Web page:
Mast cells are increasingly being recognized as crucial cells in the response of the organism to environmental agents. Interestingly, the ability of mast cells to sense and respond to external cues is modulated by the microenvironment that surrounds mast cells and influences their differentiation. The scenario that is emerging unveils a delicate equilibrium that balances the effector functions of mast cells to guarantee host protection without compromising tissue homeostasis. Among the environmental components able to mold mast cells and fine-tune their effector functions, the microorganisms that colonize the human body, collectively known as microbiome, certainly play a key role. Indeed, microorganisms can regulate not only the survival, recruitment, and maturation of mast cells but also their activity by setting the threshold required for the exploitation of their different effector functions. Herein, we summarize the current knowledge about the mechanisms underlying the ability of the microorganisms to regulate mast cell physiology and discuss potential deviations that result in pathological consequences. We will discuss the pivotal role of the aryl hydrocarbon receptor in sensing the environment and shaping mast cell adaptation at the host-microbe interface.

The Mast Cell-Aryl Hydrocarbon Receptor Interplay at the Host-Microbe Interface

Costantini, Claudio;Renga, Giorgia;Oikonomou, Vasilis;Paolicelli, Giuseppe;Borghi, Monica;Pariano, Marilena;De Luca, Antonella;Puccetti, Matteo;Stincardini, Claudia;Mosci, Paolo;Bartoli, Andrea;Zelante, Teresa;Romani, Luigina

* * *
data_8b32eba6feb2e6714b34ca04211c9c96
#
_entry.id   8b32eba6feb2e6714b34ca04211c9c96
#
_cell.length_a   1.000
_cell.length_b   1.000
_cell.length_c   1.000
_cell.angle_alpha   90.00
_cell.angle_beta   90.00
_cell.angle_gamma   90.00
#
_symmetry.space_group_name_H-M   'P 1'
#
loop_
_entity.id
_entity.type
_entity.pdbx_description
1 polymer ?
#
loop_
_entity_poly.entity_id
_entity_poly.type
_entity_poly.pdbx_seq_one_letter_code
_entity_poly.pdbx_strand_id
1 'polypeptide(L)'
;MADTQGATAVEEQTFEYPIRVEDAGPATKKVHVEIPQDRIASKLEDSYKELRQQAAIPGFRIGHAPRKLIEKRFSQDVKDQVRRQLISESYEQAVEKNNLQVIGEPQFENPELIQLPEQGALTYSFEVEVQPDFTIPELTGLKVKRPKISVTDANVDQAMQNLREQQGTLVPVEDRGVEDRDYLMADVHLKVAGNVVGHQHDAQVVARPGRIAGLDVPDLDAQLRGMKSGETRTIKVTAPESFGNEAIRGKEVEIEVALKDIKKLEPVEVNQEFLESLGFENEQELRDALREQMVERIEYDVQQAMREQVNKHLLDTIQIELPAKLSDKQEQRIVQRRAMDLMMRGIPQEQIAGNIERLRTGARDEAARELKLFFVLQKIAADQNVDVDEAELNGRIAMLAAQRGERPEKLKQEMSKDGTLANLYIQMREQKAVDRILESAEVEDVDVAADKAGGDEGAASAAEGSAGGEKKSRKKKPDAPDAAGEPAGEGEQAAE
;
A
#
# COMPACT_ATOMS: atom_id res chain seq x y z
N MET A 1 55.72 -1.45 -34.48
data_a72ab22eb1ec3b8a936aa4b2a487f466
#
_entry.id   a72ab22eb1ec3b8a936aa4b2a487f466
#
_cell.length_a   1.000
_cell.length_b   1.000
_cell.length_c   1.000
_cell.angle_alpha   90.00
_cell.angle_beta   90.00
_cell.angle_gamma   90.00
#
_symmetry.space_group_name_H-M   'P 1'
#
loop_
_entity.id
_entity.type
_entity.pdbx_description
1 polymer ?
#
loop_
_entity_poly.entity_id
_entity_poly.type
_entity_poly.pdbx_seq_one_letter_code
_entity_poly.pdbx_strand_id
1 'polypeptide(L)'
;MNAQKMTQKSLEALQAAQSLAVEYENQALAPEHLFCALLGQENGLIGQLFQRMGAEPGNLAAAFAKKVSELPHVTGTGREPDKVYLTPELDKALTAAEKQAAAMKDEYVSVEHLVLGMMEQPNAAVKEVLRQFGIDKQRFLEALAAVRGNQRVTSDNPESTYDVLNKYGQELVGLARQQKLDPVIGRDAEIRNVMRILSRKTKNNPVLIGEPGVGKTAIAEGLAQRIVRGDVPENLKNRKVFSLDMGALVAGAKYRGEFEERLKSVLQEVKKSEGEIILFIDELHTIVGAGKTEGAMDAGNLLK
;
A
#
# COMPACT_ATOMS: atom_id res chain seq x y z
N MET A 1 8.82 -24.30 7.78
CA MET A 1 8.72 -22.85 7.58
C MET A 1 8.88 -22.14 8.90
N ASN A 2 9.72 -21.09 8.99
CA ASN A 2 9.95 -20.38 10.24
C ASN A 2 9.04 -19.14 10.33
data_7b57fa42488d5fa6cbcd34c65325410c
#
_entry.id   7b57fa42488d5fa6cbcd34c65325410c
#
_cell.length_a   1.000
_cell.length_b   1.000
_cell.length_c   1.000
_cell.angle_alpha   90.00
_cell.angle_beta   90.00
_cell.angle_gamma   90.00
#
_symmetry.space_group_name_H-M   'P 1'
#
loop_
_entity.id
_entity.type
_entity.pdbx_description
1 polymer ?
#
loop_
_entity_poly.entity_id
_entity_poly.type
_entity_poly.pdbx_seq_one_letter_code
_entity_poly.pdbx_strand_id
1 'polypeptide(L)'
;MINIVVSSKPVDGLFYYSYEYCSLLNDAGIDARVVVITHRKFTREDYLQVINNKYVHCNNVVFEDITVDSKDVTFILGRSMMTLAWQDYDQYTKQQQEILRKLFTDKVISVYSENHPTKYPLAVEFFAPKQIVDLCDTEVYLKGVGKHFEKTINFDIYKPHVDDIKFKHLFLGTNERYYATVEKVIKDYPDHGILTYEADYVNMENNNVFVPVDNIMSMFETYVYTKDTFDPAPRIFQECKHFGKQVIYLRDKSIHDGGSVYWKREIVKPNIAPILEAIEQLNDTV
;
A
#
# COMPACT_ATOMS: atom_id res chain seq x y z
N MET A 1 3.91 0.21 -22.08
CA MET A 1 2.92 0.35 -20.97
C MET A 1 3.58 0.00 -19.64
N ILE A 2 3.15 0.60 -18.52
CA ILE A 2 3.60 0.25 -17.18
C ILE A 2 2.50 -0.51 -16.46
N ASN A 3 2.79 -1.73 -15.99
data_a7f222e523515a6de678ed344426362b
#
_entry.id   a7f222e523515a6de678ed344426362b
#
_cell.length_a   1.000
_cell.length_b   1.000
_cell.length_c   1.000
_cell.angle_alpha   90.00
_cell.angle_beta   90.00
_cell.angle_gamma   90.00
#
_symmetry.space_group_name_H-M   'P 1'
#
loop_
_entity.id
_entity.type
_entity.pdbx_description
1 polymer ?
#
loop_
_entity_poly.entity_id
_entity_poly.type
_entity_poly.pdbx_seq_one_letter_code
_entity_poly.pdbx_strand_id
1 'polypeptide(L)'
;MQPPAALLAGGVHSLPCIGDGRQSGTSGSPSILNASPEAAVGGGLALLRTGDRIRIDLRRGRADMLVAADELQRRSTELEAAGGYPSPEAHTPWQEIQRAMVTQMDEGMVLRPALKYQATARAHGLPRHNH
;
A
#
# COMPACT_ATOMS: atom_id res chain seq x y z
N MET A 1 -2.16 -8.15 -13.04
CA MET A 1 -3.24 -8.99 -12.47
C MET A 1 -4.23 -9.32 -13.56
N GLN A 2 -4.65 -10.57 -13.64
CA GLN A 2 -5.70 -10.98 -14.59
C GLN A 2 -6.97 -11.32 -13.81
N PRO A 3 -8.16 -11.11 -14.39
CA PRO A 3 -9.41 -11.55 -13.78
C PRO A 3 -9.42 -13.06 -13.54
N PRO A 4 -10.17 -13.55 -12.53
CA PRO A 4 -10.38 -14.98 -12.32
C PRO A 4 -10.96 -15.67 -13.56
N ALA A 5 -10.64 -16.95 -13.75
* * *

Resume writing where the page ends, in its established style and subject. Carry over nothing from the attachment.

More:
2018-01-01

Abstract

Mast cells are increasingly being recognized as crucial cells in the response of the organism to environmental agents. Interestingly, the ability of mast cells to sense and respond to external cues is modulated by the microenvironment that surrounds mast cells and influences their differentiation. The scenario that is emerging unveils a delicate equilibrium that balances the effector functions of mast cells to guarantee host protection without compromising tissue homeostasis. Among the environmental components able to mold mast cells and fine-tune their effector functions, the microorganisms that colonize the human body, collectively known as microbiome, certainly play a key role. Indeed, microorganisms can regulate not only the survival, recruitment, and maturation of mast cells but also their activity by setting the threshold required for the exploitation of their different effector functions. Herein, we summarize the current knowledge about the mechanisms underlying the ability of the microorganisms to regulate mast cell physiology and discuss potential deviations that result in pathological consequences. We will discuss the pivotal role of the aryl hydrocarbon receptor in sensing the environment and shaping mast cell adaptation at the host-microbe interface.
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Utilizza questo identificativo per citare o creare un link a questo documento: https://hdl.handle.net/11391/1537584
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